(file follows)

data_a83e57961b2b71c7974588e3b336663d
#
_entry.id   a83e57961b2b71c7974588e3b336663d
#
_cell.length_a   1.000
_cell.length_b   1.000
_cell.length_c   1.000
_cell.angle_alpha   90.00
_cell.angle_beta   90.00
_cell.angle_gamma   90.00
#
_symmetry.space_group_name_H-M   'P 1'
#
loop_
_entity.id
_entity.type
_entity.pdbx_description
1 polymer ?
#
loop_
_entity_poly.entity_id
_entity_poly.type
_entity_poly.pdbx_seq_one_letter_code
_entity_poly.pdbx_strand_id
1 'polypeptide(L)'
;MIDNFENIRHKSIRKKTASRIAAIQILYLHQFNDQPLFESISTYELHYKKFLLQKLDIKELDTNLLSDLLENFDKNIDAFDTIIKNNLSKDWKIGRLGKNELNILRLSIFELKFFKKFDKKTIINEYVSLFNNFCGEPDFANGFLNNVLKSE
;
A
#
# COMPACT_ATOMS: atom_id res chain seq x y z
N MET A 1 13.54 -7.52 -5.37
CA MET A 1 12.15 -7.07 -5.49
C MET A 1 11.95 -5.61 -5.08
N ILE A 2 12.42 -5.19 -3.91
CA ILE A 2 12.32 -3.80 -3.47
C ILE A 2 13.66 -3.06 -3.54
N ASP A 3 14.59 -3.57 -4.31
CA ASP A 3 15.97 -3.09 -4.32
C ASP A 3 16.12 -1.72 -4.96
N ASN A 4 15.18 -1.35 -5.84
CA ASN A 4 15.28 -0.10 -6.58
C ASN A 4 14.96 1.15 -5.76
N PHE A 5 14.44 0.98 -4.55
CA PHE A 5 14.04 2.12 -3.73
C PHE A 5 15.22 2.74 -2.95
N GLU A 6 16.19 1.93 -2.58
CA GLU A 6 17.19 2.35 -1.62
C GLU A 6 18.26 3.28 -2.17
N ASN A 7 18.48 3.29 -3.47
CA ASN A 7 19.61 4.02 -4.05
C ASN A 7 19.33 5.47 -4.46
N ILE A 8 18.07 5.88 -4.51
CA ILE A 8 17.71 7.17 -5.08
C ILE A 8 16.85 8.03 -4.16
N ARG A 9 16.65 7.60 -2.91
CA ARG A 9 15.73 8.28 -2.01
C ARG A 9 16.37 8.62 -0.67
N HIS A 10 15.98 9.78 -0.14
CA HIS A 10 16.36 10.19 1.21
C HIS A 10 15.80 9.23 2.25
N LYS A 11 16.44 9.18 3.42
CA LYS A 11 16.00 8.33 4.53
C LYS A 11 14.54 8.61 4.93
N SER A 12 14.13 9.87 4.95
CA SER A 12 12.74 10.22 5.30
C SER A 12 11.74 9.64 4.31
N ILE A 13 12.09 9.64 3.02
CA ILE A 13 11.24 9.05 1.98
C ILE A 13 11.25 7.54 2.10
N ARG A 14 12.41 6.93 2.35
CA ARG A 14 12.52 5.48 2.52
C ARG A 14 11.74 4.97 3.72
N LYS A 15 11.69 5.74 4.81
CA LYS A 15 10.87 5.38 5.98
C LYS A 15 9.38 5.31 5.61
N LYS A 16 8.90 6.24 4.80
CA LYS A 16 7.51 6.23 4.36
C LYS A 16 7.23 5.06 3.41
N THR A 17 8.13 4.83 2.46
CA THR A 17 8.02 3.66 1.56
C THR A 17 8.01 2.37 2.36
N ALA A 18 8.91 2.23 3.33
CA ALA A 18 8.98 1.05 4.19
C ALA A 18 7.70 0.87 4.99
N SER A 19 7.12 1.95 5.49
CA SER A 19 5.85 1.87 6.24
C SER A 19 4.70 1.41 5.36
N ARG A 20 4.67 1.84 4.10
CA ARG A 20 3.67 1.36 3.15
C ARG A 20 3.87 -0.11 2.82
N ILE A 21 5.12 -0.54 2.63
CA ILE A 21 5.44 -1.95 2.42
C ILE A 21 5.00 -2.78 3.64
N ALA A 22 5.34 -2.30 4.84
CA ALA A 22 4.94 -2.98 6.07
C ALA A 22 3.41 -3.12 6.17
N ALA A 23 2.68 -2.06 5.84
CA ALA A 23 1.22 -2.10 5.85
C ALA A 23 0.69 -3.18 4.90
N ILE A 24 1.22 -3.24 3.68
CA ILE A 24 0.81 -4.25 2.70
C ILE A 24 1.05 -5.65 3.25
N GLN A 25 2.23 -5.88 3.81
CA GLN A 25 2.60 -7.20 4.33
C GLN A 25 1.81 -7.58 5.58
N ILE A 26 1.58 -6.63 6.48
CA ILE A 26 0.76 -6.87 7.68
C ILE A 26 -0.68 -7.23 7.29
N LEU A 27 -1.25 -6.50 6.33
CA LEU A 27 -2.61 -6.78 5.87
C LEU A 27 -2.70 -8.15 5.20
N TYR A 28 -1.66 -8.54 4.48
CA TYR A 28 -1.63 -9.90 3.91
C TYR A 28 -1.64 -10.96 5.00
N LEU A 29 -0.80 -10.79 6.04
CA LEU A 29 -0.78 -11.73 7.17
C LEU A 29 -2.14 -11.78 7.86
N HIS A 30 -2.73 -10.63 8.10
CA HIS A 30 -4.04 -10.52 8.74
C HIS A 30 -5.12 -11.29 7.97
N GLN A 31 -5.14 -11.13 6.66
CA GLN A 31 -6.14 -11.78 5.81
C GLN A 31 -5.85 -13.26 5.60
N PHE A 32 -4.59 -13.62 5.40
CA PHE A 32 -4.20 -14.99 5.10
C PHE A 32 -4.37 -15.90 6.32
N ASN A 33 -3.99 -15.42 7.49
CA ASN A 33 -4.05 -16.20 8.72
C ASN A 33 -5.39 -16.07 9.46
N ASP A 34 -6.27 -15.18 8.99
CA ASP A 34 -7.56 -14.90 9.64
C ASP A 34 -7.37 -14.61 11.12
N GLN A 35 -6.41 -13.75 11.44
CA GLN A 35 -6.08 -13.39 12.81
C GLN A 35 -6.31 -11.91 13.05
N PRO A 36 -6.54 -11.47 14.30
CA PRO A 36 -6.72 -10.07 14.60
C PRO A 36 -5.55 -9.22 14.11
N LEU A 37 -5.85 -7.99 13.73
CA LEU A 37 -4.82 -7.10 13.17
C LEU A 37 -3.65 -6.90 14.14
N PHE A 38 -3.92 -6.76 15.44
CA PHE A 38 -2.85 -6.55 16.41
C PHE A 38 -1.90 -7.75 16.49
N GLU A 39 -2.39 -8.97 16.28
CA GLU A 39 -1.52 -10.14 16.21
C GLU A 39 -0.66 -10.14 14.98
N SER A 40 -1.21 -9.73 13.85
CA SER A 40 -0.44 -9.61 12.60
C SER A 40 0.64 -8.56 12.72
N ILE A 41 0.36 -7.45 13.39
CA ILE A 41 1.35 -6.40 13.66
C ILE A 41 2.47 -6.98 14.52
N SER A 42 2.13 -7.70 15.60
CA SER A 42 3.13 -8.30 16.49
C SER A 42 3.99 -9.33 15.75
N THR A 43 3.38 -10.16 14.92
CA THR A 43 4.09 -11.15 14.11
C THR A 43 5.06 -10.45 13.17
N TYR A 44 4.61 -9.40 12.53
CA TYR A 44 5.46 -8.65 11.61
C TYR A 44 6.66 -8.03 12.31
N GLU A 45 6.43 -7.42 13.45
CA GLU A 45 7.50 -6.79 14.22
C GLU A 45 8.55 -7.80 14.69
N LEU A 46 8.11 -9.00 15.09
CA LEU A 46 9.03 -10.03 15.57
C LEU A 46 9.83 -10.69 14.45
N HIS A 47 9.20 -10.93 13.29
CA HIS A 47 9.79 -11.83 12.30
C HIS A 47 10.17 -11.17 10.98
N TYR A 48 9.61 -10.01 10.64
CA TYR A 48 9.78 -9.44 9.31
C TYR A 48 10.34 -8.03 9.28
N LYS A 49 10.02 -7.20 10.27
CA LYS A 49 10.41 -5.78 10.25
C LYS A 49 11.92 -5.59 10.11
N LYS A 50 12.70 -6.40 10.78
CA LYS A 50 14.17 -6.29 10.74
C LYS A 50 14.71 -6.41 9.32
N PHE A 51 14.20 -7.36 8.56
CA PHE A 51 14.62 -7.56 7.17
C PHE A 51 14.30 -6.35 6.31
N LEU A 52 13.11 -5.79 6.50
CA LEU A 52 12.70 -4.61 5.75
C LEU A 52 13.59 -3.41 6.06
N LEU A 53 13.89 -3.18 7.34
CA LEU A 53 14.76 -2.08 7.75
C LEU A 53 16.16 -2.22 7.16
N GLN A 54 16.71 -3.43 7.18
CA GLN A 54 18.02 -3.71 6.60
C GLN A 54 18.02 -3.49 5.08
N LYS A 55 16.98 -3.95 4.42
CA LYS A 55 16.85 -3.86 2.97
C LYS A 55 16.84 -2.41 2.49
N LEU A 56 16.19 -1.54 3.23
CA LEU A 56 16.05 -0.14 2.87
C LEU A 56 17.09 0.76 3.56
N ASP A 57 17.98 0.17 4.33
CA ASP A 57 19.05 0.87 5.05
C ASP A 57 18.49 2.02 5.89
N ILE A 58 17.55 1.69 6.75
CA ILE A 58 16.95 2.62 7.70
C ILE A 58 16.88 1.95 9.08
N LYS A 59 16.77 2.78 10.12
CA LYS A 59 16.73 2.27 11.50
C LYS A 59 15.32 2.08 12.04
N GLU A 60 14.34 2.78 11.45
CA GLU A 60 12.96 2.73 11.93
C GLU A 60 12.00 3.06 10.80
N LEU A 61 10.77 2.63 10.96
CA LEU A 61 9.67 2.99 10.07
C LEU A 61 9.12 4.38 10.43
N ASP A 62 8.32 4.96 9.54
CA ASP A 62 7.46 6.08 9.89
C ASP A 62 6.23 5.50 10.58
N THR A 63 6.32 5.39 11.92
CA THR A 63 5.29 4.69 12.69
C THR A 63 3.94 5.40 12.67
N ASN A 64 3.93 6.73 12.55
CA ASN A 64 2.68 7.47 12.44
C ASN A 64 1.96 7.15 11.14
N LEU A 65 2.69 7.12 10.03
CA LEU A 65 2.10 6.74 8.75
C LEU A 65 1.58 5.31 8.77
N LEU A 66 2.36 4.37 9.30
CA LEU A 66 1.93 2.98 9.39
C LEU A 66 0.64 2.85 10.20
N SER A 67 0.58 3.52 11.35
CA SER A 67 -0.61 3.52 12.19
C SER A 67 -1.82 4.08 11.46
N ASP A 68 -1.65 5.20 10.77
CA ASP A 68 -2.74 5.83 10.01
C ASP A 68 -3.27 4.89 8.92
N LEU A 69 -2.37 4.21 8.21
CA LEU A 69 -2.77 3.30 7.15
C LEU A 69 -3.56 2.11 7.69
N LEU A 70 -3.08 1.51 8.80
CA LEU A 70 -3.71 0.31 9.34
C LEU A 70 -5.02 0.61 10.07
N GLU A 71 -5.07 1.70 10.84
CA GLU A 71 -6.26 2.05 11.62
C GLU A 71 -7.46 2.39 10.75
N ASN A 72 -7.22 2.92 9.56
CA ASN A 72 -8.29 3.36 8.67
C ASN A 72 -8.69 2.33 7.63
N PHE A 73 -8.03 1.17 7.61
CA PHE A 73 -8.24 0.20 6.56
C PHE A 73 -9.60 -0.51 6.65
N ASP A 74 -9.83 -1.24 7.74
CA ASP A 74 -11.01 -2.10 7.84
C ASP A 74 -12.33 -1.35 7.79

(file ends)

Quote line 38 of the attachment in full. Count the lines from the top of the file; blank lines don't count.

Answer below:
CA ASP A 3 15.97 -3.09 -4.32